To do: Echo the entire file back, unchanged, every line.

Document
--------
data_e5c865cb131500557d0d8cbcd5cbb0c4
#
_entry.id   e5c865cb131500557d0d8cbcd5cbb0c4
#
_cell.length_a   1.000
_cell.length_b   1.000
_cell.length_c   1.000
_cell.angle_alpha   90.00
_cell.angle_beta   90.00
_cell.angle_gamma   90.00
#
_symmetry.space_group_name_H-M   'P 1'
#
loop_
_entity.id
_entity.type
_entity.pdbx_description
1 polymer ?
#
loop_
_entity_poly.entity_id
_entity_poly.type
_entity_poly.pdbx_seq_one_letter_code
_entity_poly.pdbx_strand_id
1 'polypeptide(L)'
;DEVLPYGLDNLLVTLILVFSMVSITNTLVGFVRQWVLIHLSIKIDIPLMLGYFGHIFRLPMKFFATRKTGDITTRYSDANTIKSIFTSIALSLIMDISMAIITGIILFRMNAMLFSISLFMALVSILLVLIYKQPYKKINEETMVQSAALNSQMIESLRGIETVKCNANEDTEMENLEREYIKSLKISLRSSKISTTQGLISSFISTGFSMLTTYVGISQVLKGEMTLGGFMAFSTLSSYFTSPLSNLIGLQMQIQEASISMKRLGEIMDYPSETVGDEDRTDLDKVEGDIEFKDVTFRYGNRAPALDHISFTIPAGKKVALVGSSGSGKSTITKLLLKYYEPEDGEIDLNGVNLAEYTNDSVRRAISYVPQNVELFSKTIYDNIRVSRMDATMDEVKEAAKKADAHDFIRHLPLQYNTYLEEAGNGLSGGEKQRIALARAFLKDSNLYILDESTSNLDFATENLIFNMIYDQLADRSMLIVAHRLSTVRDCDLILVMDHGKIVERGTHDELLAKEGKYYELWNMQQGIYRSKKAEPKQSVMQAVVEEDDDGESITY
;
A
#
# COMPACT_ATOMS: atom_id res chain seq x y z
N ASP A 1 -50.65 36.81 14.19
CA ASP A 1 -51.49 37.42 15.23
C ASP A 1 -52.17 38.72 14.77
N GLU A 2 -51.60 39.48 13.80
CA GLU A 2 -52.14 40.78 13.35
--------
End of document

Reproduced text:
data_e5c865cb131500557d0d8cbcd5cbb0c4
#
_entry.id   e5c865cb131500557d0d8cbcd5cbb0c4
#
_cell.length_a   1.000
_cell.length_b   1.000
_cell.length_c   1.000
_cell.angle_alpha   90.00
_cell.angle_beta   90.00
_cell.angle_gamma   90.00
#
_symmetry.space_group_name_H-M   'P 1'
#
loop_
_entity.id
_entity.type
_entity.pdbx_description
1 polymer ?
#
loop_
_entity_poly.entity_id
_entity_poly.type
_entity_poly.pdbx_seq_one_letter_code
_entity_poly.pdbx_strand_id
1 'polypeptide(L)'
;DEVLPYGLDNLLVTLILVFSMVSITNTLVGFVRQWVLIHLSIKIDIPLMLGYFGHIFRLPMKFFATRKTGDITTRYSDANTIKSIFTSIALSLIMDISMAIITGIILFRMNAMLFSISLFMALVSILLVLIYKQPYKKINEETMVQSAALNSQMIESLRGIETVKCNANEDTEMENLEREYIKSLKISLRSSKISTTQGLISSFISTGFSMLTTYVGISQVLKGEMTLGGFMAFSTLSSYFTSPLSNLIGLQMQIQEASISMKRLGEIMDYPSETVGDEDRTDLDKVEGDIEFKDVTFRYGNRAPALDHISFTIPAGKKVALVGSSGSGKSTITKLLLKYYEPEDGEIDLNGVNLAEYTNDSVRRAISYVPQNVELFSKTIYDNIRVSRMDATMDEVKEAAKKADAHDFIRHLPLQYNTYLEEAGNGLSGGEKQRIALARAFLKDSNLYILDESTSNLDFATENLIFNMIYDQLADRSMLIVAHRLSTVRDCDLILVMDHGKIVERGTHDELLAKEGKYYELWNMQQGIYRSKKAEPKQSVMQAVVEEDDDGESITY
;
A
#
# COMPACT_ATOMS: atom_id res chain seq x y z
N ASP A 1 -50.65 36.81 14.19
CA ASP A 1 -51.49 37.42 15.23
C ASP A 1 -52.17 38.72 14.77
N GLU A 2 -51.60 39.48 13.80
CA GLU A 2 -52.14 40.78 13.35